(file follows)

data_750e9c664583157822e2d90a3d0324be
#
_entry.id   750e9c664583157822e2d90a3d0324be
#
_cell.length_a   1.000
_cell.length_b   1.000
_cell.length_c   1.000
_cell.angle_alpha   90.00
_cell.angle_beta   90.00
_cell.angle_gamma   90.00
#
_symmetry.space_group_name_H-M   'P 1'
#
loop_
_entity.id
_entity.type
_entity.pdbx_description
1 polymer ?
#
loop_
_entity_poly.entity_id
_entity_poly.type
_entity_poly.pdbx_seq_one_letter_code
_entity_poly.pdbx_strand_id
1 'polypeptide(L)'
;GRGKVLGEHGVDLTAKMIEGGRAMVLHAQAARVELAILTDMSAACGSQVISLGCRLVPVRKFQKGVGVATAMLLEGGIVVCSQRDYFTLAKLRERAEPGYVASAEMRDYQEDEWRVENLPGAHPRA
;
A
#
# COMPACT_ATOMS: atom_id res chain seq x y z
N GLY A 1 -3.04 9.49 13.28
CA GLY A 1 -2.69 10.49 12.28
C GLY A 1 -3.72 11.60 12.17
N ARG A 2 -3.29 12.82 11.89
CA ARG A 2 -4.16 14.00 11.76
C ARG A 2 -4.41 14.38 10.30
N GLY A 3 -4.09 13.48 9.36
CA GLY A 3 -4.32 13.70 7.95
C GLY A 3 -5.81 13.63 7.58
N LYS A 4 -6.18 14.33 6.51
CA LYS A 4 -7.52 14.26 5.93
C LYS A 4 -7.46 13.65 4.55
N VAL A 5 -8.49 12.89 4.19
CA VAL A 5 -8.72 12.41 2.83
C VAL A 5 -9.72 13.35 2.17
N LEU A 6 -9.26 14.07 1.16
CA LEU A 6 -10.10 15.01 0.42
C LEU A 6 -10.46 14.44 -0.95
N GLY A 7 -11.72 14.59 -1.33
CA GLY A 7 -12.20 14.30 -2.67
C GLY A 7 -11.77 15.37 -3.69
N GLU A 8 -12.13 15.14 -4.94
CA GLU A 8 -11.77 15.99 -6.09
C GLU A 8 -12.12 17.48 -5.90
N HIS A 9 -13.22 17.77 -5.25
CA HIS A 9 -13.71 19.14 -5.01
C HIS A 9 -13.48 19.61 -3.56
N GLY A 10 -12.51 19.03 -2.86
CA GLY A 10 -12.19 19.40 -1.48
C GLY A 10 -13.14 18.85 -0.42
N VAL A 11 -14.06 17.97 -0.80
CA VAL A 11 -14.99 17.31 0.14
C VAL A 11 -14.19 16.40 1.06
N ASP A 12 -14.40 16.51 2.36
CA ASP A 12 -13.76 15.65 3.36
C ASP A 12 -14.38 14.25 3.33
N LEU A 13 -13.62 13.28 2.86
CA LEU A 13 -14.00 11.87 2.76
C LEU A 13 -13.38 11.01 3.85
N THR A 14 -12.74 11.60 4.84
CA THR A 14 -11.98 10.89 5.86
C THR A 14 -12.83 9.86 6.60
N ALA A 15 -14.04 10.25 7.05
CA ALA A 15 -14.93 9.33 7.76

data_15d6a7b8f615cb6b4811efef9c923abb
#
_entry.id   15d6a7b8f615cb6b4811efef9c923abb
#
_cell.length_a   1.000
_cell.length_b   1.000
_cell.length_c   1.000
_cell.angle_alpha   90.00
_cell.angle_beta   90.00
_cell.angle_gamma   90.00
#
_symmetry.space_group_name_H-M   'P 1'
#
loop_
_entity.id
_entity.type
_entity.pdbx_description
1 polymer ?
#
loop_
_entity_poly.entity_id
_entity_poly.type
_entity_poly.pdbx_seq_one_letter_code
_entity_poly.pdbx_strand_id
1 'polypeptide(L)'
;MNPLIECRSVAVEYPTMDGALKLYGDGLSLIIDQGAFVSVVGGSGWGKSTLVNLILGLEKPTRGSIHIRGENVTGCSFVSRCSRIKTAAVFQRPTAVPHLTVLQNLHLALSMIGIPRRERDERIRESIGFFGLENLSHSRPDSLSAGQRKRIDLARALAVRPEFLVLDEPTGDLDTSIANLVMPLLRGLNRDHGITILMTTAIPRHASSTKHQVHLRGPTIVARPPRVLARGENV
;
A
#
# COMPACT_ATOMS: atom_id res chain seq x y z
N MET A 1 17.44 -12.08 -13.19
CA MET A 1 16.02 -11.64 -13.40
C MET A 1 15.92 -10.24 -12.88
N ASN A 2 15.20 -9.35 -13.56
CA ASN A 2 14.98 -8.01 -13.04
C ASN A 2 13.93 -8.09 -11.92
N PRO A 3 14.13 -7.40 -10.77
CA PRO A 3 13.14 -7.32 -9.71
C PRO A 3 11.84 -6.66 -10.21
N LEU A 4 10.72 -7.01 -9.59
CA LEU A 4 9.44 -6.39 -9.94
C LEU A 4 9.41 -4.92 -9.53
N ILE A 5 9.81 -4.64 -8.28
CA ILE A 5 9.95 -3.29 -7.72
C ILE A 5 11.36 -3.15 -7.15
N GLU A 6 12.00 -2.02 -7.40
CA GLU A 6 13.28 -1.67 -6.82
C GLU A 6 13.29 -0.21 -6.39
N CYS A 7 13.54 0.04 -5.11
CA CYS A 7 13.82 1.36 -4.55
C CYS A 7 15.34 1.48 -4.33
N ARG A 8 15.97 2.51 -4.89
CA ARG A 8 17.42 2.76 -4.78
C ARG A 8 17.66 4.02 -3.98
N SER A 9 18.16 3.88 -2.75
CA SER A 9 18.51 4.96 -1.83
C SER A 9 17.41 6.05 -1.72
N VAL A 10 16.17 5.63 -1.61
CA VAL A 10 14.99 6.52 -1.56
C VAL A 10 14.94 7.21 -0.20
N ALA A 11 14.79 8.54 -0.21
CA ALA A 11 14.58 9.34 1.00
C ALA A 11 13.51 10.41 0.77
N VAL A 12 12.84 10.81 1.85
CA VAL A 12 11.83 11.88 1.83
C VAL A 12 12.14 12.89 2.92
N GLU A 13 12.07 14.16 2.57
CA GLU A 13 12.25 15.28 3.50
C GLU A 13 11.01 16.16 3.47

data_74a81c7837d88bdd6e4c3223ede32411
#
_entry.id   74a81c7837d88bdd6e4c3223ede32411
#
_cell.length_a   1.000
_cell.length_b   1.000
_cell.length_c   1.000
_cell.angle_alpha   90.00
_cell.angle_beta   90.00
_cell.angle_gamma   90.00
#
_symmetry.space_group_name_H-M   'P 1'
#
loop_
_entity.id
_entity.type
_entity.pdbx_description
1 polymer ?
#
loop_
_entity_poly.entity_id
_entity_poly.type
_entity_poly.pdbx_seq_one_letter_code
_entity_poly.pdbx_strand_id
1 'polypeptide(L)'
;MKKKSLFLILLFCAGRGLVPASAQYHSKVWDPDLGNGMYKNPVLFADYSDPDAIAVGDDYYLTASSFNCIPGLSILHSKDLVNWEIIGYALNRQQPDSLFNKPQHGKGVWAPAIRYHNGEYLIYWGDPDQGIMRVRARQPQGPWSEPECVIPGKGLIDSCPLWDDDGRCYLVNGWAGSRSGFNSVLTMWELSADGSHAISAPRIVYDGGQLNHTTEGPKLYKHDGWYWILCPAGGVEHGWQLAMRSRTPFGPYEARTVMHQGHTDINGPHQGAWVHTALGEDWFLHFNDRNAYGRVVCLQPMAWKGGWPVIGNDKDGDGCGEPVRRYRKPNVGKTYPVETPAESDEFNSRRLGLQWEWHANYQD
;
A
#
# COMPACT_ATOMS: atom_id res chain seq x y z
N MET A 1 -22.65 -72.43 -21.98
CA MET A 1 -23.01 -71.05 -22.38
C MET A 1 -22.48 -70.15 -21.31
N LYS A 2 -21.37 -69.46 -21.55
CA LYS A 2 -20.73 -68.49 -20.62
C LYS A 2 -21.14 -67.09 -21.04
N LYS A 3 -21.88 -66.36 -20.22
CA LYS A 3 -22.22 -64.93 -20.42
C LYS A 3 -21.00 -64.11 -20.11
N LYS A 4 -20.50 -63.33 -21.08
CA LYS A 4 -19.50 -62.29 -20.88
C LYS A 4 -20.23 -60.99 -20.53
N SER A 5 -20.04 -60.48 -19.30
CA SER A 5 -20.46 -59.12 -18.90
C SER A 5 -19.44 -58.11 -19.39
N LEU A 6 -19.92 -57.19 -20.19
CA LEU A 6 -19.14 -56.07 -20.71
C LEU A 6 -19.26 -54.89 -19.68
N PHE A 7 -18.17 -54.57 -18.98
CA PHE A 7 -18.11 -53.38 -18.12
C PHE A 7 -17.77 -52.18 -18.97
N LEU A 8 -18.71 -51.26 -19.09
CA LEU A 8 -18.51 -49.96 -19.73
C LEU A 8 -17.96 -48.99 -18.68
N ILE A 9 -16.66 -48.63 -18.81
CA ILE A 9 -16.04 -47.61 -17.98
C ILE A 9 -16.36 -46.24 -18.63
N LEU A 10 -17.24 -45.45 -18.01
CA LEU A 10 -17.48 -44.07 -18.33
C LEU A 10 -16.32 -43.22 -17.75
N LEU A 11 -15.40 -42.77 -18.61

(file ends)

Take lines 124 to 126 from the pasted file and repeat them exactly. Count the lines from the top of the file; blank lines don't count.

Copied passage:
CA CYS A 7 13.82 1.36 -4.55
C CYS A 7 15.34 1.48 -4.33
N ARG A 8 15.97 2.51 -4.89